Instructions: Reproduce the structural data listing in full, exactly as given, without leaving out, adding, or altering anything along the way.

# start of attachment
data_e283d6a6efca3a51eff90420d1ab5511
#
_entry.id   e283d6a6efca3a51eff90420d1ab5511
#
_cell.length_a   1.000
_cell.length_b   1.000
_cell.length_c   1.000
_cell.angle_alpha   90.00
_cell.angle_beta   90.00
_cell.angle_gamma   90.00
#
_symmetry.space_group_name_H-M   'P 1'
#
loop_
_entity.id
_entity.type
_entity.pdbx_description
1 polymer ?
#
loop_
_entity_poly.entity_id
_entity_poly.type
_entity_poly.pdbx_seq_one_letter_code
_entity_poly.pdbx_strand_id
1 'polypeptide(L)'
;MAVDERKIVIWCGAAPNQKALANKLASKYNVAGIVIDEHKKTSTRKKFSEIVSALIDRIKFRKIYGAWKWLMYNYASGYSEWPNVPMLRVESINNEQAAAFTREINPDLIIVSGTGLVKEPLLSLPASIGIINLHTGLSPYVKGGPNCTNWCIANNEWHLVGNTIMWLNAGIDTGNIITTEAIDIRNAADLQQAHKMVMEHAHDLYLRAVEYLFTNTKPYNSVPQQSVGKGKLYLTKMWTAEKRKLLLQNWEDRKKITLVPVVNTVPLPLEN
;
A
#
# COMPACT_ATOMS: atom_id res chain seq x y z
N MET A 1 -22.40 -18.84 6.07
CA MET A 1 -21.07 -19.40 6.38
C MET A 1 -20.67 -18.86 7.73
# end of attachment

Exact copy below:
data_e283d6a6efca3a51eff90420d1ab5511
#
_entry.id   e283d6a6efca3a51eff90420d1ab5511
#
_cell.length_a   1.000
_cell.length_b   1.000
_cell.length_c   1.000
_cell.angle_alpha   90.00
_cell.angle_beta   90.00
_cell.angle_gamma   90.00
#
_symmetry.space_group_name_H-M   'P 1'
#
loop_
_entity.id
_entity.type
_entity.pdbx_description
1 polymer ?
#
loop_
_entity_poly.entity_id
_entity_poly.type
_entity_poly.pdbx_seq_one_letter_code
_entity_poly.pdbx_strand_id
1 'polypeptide(L)'
;MAVDERKIVIWCGAAPNQKALANKLASKYNVAGIVIDEHKKTSTRKKFSEIVSALIDRIKFRKIYGAWKWLMYNYASGYSEWPNVPMLRVESINNEQAAAFTREINPDLIIVSGTGLVKEPLLSLPASIGIINLHTGLSPYVKGGPNCTNWCIANNEWHLVGNTIMWLNAGIDTGNIITTEAIDIRNAADLQQAHKMVMEHAHDLYLRAVEYLFTNTKPYNSVPQQSVGKGKLYLTKMWTAEKRKLLLQNWEDRKKITLVPVVNTVPLPLEN
;
A
#
# COMPACT_ATOMS: atom_id res chain seq x y z
N MET A 1 -22.40 -18.84 6.07
CA MET A 1 -21.07 -19.40 6.38
C MET A 1 -20.67 -18.86 7.73